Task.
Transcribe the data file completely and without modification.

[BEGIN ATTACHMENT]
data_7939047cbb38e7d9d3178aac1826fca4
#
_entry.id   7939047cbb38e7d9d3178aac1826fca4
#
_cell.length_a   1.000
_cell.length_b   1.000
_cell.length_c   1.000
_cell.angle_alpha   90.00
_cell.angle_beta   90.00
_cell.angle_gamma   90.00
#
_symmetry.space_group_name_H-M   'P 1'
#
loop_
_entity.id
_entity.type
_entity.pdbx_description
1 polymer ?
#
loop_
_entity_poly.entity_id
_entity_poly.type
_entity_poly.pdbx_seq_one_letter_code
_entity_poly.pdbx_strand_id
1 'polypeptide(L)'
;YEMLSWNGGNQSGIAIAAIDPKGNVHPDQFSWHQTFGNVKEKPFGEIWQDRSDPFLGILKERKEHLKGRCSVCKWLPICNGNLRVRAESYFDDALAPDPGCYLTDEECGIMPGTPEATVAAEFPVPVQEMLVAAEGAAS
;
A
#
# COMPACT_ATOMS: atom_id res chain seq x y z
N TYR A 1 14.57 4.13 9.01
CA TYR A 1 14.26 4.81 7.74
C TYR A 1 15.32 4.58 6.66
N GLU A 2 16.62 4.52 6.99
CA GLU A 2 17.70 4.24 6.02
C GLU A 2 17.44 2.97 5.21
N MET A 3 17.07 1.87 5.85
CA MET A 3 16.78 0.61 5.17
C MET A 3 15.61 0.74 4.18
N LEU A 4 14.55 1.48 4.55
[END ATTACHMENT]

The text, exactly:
data_7939047cbb38e7d9d3178aac1826fca4
#
_entry.id   7939047cbb38e7d9d3178aac1826fca4
#
_cell.length_a   1.000
_cell.length_b   1.000
_cell.length_c   1.000
_cell.angle_alpha   90.00
_cell.angle_beta   90.00
_cell.angle_gamma   90.00
#
_symmetry.space_group_name_H-M   'P 1'
#
loop_
_entity.id
_entity.type
_entity.pdbx_description
1 polymer ?
#
loop_
_entity_poly.entity_id
_entity_poly.type
_entity_poly.pdbx_seq_one_letter_code
_entity_poly.pdbx_strand_id
1 'polypeptide(L)'
;YEMLSWNGGNQSGIAIAAIDPKGNVHPDQFSWHQTFGNVKEKPFGEIWQDRSDPFLGILKERKEHLKGRCSVCKWLPICNGNLRVRAESYFDDALAPDPGCYLTDEECGIMPGTPEATVAAEFPVPVQEMLVAAEGAAS
;
A
#
# COMPACT_ATOMS: atom_id res chain seq x y z
N TYR A 1 14.57 4.13 9.01
CA TYR A 1 14.26 4.81 7.74
C TYR A 1 15.32 4.58 6.66
N GLU A 2 16.62 4.52 6.99
CA GLU A 2 17.70 4.24 6.02
C GLU A 2 17.44 2.97 5.21
N MET A 3 17.07 1.87 5.85
CA MET A 3 16.78 0.61 5.17
C MET A 3 15.61 0.74 4.18
N LEU A 4 14.55 1.48 4.55